Smaller and more domestically-focused banks in some countries have found access to private wholesale funding sources curtailed. Many banks that have retained access have faced higher costs and are only able to borrow at very short maturities.
Several countries, as well as their main banks, face substantial financing needs in 2011 as bank and sovereign debt-to-GDP ratios have risen substantially in the last several years (see IMF Fiscal Monitor Update and Figure 4). The confluence of funding pressures and continued banking sector vulnerabilities leaves financial systems fragile and highly vulnerable to deterioration in market sentiment.
Little Progress on Deleveraging
The build-up of gross debt accumulated by the private sector in a number of advanced markets has in most cases been only partly reversed, if at all (Figure 5).
Private sector debt-to-GDP ratios should fall gradually over time as economic activity picks up, but the high current debt levels and the usual tendency for loan losses to lag the recovery could still pose risks to the banking system.
Most countries’ banking systems have reduced their vulnerabilities by increasing their Tier 1 capital ratios (Figure 6). However, improvements in the structure of funding have been more difficult to achieve. Moreover, some euro-area banking systems are particularly vulnerable to deterioration in the credit quality of their sovereign debt holdings. Even for countries that look better positioned along both these dimensions, there are still risks. In the United States, nonperforming loans related to commercial and residential real estate continue to pose downside risks to banks’ balance sheets, and the government debt-to-GDP ratio remains high.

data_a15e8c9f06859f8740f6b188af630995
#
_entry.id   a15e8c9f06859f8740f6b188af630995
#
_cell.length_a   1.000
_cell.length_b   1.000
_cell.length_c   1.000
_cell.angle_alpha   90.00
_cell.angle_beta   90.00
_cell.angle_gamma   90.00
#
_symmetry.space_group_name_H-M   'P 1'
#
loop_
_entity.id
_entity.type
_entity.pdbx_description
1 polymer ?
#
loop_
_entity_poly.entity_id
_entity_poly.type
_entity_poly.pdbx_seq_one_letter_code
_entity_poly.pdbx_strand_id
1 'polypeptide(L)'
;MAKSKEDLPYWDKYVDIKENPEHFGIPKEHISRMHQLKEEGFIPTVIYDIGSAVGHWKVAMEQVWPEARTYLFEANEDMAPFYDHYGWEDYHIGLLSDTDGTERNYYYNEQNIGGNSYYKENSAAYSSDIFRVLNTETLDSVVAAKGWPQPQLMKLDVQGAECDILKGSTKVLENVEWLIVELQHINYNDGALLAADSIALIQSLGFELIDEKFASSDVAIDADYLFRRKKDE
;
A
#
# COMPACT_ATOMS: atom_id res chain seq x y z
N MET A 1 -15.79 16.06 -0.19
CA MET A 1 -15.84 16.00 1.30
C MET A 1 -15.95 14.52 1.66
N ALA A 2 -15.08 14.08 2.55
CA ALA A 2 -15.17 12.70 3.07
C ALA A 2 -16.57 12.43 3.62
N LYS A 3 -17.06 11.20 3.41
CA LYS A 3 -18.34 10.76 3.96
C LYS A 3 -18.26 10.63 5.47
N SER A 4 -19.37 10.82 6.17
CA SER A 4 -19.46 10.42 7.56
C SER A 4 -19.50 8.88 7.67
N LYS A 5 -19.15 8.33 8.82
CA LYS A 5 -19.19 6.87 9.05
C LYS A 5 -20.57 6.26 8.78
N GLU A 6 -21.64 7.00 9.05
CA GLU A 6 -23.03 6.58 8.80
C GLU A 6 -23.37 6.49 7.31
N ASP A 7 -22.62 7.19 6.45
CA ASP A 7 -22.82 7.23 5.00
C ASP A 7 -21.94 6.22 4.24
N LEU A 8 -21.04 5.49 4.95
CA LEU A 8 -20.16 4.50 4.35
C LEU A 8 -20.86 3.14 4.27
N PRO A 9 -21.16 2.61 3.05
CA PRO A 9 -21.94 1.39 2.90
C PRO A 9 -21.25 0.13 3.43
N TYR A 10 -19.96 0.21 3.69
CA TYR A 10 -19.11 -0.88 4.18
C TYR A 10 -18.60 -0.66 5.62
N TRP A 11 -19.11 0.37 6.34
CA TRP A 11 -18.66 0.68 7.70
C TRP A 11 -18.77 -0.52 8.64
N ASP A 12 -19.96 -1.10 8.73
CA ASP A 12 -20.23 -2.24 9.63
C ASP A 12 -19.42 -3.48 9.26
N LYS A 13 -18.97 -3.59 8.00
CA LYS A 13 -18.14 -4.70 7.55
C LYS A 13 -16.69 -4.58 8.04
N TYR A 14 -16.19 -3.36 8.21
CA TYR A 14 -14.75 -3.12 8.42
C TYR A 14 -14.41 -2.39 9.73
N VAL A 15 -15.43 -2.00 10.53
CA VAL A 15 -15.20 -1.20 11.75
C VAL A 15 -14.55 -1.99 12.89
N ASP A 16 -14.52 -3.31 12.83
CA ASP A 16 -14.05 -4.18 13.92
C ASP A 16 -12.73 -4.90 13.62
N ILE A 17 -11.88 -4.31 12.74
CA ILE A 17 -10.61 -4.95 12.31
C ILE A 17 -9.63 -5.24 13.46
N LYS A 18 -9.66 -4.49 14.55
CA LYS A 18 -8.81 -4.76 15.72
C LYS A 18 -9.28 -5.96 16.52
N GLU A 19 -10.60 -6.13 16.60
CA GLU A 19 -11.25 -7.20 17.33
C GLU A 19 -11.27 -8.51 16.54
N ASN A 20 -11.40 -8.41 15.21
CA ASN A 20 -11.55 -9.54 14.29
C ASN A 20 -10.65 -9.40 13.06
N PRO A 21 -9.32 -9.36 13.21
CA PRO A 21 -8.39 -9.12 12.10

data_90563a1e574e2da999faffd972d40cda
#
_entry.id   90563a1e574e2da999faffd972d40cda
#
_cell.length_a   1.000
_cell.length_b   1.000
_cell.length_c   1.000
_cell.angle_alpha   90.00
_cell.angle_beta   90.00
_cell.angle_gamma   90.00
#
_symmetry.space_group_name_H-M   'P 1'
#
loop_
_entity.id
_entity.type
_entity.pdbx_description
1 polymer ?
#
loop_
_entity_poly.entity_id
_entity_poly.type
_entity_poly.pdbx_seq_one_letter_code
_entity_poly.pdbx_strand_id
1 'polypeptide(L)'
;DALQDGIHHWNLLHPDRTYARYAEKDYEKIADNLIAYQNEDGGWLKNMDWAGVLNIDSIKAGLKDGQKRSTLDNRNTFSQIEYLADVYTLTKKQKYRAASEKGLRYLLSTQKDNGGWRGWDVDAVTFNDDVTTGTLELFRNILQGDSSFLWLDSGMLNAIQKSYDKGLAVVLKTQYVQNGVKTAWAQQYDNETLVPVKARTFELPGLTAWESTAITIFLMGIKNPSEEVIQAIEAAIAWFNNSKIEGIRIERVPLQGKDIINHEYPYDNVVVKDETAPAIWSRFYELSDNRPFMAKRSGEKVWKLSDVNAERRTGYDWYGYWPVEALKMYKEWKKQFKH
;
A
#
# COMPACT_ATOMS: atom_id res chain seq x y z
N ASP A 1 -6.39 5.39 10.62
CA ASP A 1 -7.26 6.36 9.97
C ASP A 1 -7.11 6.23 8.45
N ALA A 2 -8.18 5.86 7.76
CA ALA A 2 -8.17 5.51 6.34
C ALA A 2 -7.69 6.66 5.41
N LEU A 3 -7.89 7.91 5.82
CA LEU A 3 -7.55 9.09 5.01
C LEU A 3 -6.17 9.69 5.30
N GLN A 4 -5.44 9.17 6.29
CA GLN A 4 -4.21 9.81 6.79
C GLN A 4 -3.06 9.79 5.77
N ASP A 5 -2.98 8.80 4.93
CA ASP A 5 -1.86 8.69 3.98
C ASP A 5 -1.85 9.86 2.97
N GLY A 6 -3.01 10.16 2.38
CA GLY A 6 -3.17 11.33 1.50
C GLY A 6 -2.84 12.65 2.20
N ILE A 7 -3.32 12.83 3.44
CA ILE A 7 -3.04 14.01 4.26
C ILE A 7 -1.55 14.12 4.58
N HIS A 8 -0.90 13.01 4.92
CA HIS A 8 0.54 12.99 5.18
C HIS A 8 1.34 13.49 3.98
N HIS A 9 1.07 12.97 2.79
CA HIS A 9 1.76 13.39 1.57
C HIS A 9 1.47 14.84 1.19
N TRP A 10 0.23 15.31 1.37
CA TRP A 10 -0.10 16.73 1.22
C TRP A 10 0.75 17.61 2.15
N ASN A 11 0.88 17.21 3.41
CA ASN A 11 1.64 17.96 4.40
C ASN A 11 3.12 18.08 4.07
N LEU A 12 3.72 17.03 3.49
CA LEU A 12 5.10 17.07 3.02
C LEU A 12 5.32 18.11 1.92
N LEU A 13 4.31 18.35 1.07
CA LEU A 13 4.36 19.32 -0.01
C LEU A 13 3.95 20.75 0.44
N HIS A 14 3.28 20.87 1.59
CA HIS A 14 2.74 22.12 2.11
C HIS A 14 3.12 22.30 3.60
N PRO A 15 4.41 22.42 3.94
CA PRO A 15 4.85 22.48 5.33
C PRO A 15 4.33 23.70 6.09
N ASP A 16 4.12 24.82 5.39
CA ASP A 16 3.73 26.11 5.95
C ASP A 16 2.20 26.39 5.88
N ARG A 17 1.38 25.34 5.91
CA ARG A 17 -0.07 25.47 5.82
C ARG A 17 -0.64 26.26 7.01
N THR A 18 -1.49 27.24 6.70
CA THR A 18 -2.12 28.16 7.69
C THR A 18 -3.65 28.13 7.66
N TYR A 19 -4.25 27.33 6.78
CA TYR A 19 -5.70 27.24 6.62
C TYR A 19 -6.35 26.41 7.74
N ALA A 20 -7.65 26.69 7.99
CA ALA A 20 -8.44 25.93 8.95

Still-high levels of private debt in some countries are likely to dampen both private sector demand for credit and banks’ willingness to lend, weighing on the economic recovery. Although accommodative monetary policies are appropriate to help spur recovery, low interest rates and the use of quantitative easing can have adverse financial stability side effects, including by encouraging riskier investments. Low rates also pose a challenge for fixed-income investors such as pension funds and insurance companies that rely on higher-yielding assets to match their long-term fixed liabilities.
Resurgent Capital Flows to Emerging Market Economies
Stronger economic fundamentals in some key emerging markets, along with low interest rates in advanced countries, have led to a rebound in capital flows, after the significant drop at the height of the financial crisis. Net inflows to emerging market countries now represent around 4 percent of GDP in aggregate (Figure 7). By comparison, inflows prior to the crisis were above 6 percent of GDP. Capital inflows have been accompanied by a large increase in equity and bond issuance, potentially limiting some of their effects on the price of these assets.
These capital flows may be partly driven by structural factors underlying changes in asset allocation decisions by institutional investors who are now looking at emerging market assets more favorably. However, these flows are also being driven by carry trades, in which investors hope to profit from interest rate differentials and expectations of exchange rate appreciation. Such expectations often accompany policies designed to temporarily limit exchange rate appreciation. Forward interest rates show that the current differential between emerging and advanced country policy rates is expected to rise, which will further increase the incentive for such carry trades. This suggests a vulnerability to reversals in response to, for instance, an unexpected rise in advanced country interest rates, a shift in growth prospects in emerging market countries, or a rise in risk aversion.